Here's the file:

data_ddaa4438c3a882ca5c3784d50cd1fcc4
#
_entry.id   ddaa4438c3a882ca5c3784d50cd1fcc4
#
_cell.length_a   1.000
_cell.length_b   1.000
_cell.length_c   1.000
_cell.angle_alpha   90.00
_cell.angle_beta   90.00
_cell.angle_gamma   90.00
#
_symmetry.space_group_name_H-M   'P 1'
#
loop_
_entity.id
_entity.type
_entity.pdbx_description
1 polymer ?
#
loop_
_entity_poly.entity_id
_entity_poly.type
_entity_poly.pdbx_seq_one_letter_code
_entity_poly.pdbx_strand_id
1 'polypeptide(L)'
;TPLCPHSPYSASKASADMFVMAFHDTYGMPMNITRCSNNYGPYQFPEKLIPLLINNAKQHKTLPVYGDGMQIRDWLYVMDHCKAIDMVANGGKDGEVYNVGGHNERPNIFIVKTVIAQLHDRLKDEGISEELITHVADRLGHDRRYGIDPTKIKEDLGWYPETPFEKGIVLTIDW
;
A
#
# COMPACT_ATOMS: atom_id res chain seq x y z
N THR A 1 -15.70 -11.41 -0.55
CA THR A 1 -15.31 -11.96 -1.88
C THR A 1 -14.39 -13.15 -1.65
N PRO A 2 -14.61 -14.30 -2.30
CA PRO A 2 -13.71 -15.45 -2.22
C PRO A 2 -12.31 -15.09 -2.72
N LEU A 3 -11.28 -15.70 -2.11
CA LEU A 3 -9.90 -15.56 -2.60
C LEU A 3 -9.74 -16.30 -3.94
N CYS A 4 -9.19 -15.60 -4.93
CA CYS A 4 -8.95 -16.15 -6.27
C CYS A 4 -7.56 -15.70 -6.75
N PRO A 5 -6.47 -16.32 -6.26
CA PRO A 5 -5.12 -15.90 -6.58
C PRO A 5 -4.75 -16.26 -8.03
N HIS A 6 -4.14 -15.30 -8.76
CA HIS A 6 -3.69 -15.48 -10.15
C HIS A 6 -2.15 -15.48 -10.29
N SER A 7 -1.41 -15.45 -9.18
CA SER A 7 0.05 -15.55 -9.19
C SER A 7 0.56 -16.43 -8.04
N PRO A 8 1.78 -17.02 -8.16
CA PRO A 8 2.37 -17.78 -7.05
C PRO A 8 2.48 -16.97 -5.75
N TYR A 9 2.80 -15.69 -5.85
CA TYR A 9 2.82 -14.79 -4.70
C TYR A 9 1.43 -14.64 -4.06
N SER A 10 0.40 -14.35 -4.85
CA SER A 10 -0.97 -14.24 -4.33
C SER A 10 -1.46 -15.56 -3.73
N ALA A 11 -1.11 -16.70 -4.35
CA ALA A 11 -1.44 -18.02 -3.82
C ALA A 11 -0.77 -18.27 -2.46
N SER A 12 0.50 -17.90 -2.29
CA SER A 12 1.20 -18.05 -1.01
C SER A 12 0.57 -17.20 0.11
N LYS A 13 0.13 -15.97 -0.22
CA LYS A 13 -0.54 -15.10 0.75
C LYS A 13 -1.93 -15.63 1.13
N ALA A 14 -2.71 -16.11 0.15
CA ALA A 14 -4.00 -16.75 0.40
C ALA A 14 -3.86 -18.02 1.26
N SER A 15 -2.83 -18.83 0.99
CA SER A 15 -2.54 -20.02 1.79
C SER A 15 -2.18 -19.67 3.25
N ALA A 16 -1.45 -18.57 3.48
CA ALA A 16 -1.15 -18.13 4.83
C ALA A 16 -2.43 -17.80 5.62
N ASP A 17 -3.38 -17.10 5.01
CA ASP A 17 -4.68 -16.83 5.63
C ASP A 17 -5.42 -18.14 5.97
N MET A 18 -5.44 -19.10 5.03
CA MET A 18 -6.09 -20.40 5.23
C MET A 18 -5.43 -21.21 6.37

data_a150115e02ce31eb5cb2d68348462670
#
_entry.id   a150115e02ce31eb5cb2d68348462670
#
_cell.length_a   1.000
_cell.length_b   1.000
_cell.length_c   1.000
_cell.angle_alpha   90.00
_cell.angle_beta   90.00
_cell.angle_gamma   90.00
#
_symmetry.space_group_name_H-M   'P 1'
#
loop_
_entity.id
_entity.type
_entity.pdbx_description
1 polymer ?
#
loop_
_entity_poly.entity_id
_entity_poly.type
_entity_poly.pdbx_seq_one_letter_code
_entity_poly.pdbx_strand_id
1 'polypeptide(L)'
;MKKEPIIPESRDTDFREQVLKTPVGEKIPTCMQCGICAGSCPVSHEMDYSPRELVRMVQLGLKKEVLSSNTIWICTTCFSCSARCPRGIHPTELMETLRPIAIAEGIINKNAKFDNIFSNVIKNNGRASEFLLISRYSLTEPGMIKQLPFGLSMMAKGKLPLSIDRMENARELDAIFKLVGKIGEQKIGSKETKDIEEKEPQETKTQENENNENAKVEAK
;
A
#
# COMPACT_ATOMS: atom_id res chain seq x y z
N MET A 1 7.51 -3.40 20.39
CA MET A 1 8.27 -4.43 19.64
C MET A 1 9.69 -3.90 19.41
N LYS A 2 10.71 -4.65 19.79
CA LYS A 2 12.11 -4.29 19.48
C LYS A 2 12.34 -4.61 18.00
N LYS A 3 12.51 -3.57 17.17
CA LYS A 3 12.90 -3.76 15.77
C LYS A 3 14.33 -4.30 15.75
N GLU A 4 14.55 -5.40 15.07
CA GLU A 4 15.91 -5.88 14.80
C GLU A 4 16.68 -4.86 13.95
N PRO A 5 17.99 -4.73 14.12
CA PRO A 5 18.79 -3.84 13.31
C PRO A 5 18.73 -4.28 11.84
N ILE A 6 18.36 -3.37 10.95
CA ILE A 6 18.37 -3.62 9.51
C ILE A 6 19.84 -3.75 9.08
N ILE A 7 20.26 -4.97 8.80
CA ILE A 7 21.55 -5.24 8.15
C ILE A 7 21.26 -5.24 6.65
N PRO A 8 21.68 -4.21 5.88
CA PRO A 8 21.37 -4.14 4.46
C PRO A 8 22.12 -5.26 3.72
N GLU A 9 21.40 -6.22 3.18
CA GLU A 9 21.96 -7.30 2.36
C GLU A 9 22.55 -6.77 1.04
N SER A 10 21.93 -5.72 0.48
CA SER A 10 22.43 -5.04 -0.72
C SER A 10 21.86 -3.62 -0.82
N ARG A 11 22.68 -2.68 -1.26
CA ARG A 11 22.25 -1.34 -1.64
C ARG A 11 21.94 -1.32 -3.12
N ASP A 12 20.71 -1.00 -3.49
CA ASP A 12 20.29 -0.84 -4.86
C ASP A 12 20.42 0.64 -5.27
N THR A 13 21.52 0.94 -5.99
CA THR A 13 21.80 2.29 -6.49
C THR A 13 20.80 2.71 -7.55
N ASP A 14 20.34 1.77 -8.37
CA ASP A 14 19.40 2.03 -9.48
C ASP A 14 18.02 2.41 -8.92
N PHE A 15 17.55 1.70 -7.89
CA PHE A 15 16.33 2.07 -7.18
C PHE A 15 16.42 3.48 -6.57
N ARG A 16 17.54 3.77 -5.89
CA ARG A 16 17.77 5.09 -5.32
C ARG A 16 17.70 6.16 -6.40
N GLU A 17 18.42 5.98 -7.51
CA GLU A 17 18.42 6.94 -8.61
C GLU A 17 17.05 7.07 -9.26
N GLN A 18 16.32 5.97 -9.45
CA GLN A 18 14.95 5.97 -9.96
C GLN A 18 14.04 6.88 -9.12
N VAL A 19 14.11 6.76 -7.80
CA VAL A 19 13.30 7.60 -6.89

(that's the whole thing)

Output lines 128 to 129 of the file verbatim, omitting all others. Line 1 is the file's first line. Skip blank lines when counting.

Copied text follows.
CA PRO A 5 18.79 -3.84 13.31
C PRO A 5 18.73 -4.28 11.84